Slicing is the cutting of food into thin, relatively broad slices. Slices may be used as they are or processed further to produce other specialty cuts such as rondelles, diagonals, obliques, and lozenges. Slicing may be accomplished by hand or machine. A mandolin slicer greatly increases both the speed and uniformity of slices. Mechanical slicers include rotary slicers (smaller versions of those found in a delicatessen) and food processors with a slicing attachment.
To slice ingredients with a knife, angle the tip of the knife down toward the cutting board and place the food underneath the knife tip. Hold the food in place with your opposite hand, keeping fingers curled so that only the knuckles come into contact with the side of the knife. Move the knife down and forward to slice through the food. Finish the cut with the heel of the knife flat against the cutting board. To continue with the second slicing stroke, raise the heel of the knife and pull the knife back, placing the food again toward the tip of the knife. Continue this motion, making sure that your slices are uniform and the desired thickness is achieved. This method produces what is known as a “straight slice.”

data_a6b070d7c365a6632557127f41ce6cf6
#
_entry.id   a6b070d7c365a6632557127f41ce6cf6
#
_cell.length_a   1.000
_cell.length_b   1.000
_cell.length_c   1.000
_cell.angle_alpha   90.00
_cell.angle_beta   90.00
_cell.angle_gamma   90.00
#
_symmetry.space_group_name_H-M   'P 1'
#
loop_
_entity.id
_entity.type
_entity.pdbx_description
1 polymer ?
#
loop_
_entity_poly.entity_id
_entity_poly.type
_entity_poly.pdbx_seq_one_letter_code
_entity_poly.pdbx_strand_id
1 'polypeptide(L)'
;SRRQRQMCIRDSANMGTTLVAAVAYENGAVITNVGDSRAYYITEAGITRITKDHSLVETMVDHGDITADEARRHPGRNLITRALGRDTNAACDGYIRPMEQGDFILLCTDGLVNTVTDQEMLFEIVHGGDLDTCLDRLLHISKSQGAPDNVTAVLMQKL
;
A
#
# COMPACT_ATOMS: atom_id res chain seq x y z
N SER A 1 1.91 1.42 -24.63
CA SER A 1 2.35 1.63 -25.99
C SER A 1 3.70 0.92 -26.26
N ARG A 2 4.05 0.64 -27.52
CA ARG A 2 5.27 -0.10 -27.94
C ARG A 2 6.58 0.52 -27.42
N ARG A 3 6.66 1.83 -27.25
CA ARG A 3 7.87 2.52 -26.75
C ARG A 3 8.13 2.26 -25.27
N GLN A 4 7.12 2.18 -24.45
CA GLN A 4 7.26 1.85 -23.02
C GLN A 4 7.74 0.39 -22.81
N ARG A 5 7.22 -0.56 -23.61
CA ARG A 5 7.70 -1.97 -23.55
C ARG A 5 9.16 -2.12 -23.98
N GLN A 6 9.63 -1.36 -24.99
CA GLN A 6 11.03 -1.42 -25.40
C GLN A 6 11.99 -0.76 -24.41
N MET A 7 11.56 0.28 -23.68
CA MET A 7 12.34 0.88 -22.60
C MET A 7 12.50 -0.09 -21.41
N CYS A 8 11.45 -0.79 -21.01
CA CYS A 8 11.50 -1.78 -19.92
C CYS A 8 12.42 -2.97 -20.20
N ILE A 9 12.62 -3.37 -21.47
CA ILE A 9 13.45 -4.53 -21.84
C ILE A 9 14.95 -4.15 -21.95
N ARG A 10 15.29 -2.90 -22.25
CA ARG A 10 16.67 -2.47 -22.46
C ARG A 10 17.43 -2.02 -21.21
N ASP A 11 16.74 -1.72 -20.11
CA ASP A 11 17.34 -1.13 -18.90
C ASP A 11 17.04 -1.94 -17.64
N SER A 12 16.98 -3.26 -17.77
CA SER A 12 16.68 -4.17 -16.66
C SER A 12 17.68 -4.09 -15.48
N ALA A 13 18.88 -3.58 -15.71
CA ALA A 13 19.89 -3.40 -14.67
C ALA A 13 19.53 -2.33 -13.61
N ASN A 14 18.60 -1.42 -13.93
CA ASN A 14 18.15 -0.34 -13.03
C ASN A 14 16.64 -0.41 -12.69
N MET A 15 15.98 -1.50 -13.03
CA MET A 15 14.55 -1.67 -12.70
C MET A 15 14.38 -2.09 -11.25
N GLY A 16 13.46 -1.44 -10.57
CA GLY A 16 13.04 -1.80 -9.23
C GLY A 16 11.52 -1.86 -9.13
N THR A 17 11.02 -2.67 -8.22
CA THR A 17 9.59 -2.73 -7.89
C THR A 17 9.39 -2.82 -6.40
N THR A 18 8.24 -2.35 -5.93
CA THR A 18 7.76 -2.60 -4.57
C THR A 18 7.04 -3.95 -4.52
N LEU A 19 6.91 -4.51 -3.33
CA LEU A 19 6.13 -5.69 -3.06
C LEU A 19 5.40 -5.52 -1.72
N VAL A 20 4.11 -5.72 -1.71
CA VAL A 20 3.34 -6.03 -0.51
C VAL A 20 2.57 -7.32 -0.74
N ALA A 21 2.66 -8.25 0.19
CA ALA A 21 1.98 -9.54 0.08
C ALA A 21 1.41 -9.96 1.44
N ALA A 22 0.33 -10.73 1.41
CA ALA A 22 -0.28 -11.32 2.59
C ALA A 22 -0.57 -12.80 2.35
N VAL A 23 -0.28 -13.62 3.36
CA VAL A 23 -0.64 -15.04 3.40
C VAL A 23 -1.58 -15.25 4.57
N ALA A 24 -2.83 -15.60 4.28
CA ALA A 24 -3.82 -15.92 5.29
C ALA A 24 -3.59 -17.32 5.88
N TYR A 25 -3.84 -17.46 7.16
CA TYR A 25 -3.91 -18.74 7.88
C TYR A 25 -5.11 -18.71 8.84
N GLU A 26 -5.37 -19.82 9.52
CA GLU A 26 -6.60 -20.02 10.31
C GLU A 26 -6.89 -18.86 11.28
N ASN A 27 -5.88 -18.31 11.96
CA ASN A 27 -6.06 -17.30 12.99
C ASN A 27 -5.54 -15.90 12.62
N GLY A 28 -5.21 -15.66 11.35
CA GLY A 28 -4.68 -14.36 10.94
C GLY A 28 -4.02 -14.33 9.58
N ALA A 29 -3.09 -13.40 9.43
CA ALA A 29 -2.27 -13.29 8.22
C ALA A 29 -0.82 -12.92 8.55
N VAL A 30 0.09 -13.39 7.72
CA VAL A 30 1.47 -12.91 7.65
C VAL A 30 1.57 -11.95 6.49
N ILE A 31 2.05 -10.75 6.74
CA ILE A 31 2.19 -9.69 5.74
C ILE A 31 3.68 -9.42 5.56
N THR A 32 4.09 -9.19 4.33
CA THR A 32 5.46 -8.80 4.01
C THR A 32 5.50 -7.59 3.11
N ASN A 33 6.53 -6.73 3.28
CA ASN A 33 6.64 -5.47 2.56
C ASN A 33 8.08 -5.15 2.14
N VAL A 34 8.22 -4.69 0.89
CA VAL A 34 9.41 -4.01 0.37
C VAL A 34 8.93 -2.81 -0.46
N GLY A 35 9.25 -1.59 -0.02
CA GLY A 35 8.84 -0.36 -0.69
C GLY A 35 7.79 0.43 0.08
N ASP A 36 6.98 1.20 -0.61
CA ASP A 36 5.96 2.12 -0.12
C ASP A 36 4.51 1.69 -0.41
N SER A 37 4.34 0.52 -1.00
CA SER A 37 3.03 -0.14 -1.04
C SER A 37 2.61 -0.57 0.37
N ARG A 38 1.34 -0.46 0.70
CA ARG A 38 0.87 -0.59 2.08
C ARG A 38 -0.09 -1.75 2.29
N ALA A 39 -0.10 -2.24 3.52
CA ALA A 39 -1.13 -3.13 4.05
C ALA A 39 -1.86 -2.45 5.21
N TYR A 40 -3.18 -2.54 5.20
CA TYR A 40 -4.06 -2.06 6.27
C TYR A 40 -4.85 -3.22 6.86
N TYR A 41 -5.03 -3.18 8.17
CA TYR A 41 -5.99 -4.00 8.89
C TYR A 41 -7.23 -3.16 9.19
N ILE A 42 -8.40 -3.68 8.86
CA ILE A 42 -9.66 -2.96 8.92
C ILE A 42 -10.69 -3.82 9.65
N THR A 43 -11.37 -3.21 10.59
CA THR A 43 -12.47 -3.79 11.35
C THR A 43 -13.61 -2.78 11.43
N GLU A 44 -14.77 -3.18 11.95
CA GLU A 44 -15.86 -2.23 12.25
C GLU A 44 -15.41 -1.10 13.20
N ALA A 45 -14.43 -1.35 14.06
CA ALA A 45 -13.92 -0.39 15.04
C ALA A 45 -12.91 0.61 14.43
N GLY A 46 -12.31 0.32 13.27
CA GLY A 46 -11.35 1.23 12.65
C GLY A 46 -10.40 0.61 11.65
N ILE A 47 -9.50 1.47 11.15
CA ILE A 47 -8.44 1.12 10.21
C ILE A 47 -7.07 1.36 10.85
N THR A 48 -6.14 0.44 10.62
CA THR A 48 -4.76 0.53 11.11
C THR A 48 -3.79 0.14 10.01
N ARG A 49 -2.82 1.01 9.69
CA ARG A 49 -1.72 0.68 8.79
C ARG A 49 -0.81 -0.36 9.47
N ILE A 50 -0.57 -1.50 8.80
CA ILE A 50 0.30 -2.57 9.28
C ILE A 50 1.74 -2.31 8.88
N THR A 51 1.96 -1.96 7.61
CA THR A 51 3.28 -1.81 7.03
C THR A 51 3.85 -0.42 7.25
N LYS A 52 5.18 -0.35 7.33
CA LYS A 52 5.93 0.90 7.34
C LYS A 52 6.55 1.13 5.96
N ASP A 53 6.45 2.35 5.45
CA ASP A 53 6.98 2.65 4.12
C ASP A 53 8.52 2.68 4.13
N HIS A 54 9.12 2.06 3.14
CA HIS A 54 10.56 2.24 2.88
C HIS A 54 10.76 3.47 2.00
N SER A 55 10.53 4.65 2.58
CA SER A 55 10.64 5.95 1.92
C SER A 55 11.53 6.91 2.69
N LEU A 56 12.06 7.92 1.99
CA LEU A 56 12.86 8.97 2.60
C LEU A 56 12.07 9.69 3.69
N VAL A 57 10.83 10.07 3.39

The second most common type of slice, the diagonal (also known as bias cutting) slice uses the same technique as straight slicing, but you hold the food at a 30-degree angle. This method is commonly used when preparing vegetables for Asian dishes. The diagonal slice results in a slightly larger slice and adds a bit of artistic flair to any meal.